Time Period of Beowulf: Historical Background

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  • 0:00 Introduction to Beowulf
  • 2:17 Life in Anglo-Saxon England
  • 3:17 The Village and the Mead Hall
  • 5:04 Anglo-Saxon History
  • 7:15 Lesson Summary
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Lesson Transcript
Instructor: Dori Starnes

Dori has taught college and high school English courses, and has Masters degrees in both literature and education.

The 3,182-line epic poem 'Beowulf' is considered by many to be the first piece of English literature. Examining the history of this poem of monsters, battles, and heroic deeds can teach us a lot about the people who lived during its time.

Introduction to Beowulf

Even though most scholars think that the surviving copy of the 3,182-line epic poem Beowulf was written down sometime around the year 750 CE, there is so much unknown about the poem that conclusively dating it is a nearly impossible task. For instance, no one knows who wrote the poem down or how long it existed in oral form before then. But there are clues to its age in the poem itself.

First of all, we need to say the poem was composed, rather than written. In the Anglo-Saxon age, the vast, vast majority of people couldn't read, so the poem would have been passed down from poet to poet, memorized the way we memorize phone numbers or Amazon passwords, and then repeated. When it was finally written down, it had no doubt gone through many variations. In fact, though the poem was initially a pagan epic, it was probably written down by a Christian monk, who added his own little spin on things.

However, there is some stuff that we do know. Fortunately for us, the Beowulf poem referenced real places, events, and people, so that really narrows down when the events in the poem could've taken place. For example, the poem talks at length about Beowulf's king, the great Hygelac. Hygelac was a real king, and he died in 521 CE. Therefore, the poem couldn't have been composed before then. Beowulf also references the Battle of Ravenswood, a battle which happened 11 years earlier, in 510 CE.

We can come up with a somewhat historical end date, too. The viking attacks began in earnest in the 800s, and after that, no one would've considered singing about a hero from Denmark. We're completely sure that it was written down before the year 1066 CE, the year of the Norman Invasion, when the language would have switched from Old English to Middle English, with a heavy French influence.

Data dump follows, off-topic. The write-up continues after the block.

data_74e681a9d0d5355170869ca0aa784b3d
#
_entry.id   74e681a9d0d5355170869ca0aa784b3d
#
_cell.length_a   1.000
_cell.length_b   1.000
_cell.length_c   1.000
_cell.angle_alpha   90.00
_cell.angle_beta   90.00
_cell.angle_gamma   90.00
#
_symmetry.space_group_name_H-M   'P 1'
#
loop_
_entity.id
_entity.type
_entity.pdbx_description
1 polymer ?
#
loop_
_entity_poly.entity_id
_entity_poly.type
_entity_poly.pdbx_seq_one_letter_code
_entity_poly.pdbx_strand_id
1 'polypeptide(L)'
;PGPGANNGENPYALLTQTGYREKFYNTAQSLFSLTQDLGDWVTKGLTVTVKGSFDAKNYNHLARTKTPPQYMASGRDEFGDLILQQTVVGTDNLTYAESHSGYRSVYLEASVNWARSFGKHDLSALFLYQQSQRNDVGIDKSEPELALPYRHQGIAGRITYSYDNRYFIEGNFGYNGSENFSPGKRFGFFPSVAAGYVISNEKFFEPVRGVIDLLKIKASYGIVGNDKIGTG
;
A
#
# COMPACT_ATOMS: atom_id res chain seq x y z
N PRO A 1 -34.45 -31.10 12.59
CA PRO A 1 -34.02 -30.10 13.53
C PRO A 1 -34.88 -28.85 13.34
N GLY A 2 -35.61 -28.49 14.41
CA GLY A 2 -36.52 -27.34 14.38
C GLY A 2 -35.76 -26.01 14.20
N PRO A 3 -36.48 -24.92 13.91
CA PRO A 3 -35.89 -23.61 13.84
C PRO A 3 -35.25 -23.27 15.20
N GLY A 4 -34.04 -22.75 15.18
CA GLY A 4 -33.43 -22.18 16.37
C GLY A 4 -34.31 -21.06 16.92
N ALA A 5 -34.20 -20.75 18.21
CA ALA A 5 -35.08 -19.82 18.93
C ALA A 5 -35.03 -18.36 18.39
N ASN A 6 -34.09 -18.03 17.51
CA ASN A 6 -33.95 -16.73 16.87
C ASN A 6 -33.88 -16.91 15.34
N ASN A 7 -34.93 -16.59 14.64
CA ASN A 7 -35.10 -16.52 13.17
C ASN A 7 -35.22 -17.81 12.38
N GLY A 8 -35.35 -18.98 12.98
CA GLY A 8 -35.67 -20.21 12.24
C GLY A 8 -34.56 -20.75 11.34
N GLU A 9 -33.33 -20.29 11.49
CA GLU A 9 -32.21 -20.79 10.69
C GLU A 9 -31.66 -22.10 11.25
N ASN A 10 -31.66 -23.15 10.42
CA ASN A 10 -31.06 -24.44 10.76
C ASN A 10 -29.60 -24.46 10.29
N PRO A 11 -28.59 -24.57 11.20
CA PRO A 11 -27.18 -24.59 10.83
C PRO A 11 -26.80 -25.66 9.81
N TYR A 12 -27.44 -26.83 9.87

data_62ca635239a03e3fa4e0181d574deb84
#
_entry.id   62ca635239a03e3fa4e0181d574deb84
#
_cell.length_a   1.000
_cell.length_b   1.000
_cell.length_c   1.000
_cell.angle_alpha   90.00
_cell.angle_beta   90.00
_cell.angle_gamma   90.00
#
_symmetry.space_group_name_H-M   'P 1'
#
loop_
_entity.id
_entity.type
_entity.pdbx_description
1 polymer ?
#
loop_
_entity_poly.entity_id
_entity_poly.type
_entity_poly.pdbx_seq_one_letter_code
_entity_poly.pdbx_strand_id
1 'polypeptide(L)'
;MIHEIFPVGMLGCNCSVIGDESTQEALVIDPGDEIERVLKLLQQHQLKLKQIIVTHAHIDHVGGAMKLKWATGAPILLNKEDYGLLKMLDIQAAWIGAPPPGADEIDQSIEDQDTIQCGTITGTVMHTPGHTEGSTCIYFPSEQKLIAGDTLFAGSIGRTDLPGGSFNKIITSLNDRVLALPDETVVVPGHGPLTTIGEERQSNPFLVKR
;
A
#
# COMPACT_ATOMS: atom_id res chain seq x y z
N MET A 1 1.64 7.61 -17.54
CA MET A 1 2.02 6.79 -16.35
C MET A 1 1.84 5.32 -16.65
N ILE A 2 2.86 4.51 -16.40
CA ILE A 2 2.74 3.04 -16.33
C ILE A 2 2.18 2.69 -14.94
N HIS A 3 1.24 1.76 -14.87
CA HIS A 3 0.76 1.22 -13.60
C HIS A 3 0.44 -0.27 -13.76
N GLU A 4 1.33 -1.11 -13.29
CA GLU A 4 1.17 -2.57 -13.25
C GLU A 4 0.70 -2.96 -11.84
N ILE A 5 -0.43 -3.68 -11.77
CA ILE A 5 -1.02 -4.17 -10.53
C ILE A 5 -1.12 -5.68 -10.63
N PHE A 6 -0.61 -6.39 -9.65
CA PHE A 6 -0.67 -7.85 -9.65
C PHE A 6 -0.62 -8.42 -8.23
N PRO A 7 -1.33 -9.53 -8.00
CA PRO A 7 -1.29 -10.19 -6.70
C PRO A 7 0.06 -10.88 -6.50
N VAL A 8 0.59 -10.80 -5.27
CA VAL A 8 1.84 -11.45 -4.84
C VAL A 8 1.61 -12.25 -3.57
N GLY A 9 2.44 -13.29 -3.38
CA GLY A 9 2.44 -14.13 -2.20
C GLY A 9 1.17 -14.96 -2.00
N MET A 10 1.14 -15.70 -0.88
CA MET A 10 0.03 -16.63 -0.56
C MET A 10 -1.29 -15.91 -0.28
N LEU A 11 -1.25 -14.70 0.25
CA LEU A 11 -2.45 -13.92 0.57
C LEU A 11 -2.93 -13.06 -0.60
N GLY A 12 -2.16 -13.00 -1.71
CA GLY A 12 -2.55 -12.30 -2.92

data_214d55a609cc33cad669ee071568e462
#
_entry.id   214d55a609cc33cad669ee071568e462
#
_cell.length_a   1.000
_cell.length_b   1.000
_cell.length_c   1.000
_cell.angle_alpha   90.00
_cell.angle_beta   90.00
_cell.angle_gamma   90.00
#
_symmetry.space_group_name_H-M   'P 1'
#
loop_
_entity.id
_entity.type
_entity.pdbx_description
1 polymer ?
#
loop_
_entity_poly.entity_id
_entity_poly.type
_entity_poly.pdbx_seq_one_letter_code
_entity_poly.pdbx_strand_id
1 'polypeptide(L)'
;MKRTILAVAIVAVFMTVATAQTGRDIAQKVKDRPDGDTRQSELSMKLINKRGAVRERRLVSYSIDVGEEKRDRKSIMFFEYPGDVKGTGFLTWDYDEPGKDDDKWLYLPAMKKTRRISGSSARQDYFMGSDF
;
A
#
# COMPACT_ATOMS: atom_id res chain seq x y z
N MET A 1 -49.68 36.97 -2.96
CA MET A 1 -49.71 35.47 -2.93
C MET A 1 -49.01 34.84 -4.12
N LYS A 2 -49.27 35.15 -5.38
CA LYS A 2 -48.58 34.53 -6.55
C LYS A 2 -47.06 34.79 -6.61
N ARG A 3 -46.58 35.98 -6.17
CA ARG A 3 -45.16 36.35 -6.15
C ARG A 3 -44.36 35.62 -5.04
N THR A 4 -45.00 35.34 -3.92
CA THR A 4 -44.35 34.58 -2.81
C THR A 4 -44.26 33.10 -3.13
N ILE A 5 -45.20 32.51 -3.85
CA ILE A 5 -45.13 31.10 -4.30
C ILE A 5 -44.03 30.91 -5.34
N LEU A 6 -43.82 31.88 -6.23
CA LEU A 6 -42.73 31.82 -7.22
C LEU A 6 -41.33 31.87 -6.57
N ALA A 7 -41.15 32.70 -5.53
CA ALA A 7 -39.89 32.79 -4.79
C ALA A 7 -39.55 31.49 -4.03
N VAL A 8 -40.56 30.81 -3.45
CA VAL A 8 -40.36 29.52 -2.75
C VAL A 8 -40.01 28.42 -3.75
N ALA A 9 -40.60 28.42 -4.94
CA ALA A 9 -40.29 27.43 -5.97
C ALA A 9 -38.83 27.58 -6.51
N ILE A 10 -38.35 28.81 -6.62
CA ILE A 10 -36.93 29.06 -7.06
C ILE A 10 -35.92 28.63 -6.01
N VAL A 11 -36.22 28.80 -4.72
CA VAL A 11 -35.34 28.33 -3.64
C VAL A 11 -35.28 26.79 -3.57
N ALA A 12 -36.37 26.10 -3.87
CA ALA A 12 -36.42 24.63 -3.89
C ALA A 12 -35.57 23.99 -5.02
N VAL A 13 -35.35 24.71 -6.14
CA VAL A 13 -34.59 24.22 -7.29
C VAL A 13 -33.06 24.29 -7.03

So, it was composed sometime between 500 and 1000 CE. That leaves us with only about 500 years. Simple, right? Okay, not so much, but it does prove that the Beowulf epic was set during the 500 years of the Anglo-Saxon age, one of the bloodiest and nastiest times in English history.

Life in Anglo-Saxon England

Life in Anglo-Saxon England was short and brutal for the vast majority of people. Though the average life expectancy was just over 30 years (so at fifteen, you'd probably be having a mid-life crisis), nearly half of kids didn't survive to their seventh birthday. There were so many things waiting to take these poor kids out that it's a wonder any of them lived at all.

Disease was a huge killer. Since antibiotics didn't exist, something as simple as strep throat could easily be fatal. Lots of people died of hunger as well, and small wounds often became infected. If a girl managed to make it to her teens, she would often die in childbirth.

But, believe it or not, it wasn't all bad. Men and women had roughly equal standing in Anglo-Saxon England, which they wouldn't enjoy again for over 1000 years. The rule of primogeniture, which is where the oldest son gets everything and everyone else is left out in the cold, existed in England until 2012.

The Village and the Mead Hall

These Anglo-Saxons soon settled into villages and towns. The majority of the residents spent their time farming and scratching out an existence in that fertile but cold and rainy land. If you were lucky enough to be a king or one of his warriors, called thanes, you'd live in the Mead Hall.

The social life of a kingdom was the Mead Hall, which often sat in the center of town, surrounded by farms and other lands the king ruled. The Mead Hall was wooden, with no windows and large doors that could be barred against invaders. In the center of the Hall was a blazing fire, and the area around it was lined with benches, where the thanes ate and slept.

For fun, when they weren't at war, the thanes would gamble, wrestle, and drink. Because the winters were very dark and cold, the people rarely bathed. The smell in these smoky halls would have been incredible, and not in a good way!

When the people of the villages heard a scop, who was a travelling poet, was in attendance at the Mead Hall, they knew they would be in for a night of storytelling, something to both alleviate the boredom of the long winter and provide the rudiments of a cultural education. This singer would perform long, epic poems, such as Beowulf, to the delight of the thanes.

Of course, monsters didn't exist in this time frame, though they feature prominently in the epic poem Beowulf. But the thanes sitting on the benches in the smoky, smelly Mead Hall would probably have believed whole-heartedly that creatures such as Grendel, Grendel's mother, and the dragon existed. Knowledge and science were still bound up with myth, and creatures that roamed the night feasting on unsuspecting thanes were well within the realm of possibility to these people.

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